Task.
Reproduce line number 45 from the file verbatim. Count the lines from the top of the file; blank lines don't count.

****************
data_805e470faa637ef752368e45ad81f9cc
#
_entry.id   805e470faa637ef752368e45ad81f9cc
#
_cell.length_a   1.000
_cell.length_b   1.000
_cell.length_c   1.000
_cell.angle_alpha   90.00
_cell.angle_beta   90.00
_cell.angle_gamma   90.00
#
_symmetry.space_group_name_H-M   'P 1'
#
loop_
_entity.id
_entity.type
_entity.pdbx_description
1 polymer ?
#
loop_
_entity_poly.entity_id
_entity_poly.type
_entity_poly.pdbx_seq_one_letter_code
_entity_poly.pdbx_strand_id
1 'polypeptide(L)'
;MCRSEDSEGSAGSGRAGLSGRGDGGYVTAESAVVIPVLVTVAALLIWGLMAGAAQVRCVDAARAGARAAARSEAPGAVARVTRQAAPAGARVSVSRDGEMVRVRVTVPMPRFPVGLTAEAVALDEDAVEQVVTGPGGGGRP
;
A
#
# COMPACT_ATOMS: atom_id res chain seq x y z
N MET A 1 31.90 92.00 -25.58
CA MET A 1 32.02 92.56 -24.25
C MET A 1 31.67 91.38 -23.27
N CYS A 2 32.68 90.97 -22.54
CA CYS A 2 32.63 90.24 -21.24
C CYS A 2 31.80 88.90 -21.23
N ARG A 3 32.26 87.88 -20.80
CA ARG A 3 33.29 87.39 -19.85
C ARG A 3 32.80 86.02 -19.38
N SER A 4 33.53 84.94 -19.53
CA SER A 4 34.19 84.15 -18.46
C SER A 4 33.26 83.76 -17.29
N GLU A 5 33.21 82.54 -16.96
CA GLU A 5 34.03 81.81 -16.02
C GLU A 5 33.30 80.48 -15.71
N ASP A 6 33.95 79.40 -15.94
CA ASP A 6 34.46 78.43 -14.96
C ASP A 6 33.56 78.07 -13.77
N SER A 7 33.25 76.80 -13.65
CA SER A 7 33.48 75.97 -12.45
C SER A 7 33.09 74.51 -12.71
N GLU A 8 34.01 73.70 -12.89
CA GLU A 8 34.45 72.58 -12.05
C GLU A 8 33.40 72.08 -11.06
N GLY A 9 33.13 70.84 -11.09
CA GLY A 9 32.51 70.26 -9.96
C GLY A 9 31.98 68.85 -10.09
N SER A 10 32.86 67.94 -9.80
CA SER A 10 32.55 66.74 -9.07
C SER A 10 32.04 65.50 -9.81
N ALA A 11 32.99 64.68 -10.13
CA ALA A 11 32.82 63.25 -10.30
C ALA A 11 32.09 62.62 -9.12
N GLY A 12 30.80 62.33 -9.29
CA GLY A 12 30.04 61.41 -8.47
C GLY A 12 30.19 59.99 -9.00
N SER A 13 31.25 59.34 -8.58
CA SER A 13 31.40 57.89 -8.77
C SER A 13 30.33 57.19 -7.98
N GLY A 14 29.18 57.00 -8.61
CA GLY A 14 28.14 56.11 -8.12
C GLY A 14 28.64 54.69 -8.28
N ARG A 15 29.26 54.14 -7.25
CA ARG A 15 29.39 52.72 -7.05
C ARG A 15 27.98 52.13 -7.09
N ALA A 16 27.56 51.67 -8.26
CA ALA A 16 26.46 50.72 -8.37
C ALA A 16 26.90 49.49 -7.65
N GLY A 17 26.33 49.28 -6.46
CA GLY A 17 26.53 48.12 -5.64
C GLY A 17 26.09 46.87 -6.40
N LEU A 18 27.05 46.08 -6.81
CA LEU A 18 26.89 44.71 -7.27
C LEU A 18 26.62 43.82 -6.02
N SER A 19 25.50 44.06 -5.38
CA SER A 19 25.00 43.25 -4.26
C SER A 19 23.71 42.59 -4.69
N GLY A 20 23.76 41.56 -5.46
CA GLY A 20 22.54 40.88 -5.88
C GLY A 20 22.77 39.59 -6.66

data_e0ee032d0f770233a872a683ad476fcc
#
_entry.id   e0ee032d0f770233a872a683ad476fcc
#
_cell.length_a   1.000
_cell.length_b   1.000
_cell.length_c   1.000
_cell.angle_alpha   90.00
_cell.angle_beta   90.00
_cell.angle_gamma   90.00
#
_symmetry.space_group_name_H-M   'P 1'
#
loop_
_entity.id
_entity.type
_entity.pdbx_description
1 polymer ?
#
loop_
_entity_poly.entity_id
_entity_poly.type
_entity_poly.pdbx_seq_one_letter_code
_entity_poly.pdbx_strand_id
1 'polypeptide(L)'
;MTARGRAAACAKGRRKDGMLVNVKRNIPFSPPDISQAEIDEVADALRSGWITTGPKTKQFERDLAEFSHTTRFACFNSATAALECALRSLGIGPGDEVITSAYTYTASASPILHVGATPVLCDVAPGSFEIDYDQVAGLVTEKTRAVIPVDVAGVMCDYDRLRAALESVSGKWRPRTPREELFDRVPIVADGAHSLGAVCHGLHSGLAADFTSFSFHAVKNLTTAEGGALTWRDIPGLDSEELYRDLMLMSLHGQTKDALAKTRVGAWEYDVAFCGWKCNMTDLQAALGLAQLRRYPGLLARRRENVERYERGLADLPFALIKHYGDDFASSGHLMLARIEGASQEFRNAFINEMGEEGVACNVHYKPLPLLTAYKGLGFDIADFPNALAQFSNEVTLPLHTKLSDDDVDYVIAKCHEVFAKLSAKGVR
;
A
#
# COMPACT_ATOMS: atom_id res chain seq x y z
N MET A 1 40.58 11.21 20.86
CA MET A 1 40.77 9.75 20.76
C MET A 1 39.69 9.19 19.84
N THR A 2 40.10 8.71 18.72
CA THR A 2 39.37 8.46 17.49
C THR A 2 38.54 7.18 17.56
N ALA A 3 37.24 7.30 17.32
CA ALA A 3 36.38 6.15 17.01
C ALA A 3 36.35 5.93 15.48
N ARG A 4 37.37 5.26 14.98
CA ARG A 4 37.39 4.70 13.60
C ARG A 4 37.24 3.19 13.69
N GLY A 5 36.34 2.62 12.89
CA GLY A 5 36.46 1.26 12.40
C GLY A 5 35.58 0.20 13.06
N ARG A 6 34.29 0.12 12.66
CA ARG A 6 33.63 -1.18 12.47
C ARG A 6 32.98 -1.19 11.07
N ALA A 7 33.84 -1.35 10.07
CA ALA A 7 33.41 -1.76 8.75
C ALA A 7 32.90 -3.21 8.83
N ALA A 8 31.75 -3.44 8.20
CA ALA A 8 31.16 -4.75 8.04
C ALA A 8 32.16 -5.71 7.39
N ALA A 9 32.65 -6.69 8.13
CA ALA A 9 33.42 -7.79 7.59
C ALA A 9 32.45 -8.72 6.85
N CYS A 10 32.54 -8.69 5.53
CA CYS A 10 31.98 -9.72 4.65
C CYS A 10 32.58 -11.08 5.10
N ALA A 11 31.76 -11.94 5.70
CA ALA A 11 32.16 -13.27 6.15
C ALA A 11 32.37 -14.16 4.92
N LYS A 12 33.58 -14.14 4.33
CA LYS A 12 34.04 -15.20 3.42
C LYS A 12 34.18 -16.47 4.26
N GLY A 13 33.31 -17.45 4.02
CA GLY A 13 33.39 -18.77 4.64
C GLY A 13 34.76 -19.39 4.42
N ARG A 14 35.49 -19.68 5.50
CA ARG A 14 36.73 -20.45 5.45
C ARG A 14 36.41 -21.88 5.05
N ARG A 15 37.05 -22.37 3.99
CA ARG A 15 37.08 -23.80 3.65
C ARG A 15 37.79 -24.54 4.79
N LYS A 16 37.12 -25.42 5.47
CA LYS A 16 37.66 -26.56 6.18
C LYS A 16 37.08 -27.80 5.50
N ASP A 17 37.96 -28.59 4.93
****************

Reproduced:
C GLU A 5 33.30 80.48 -15.71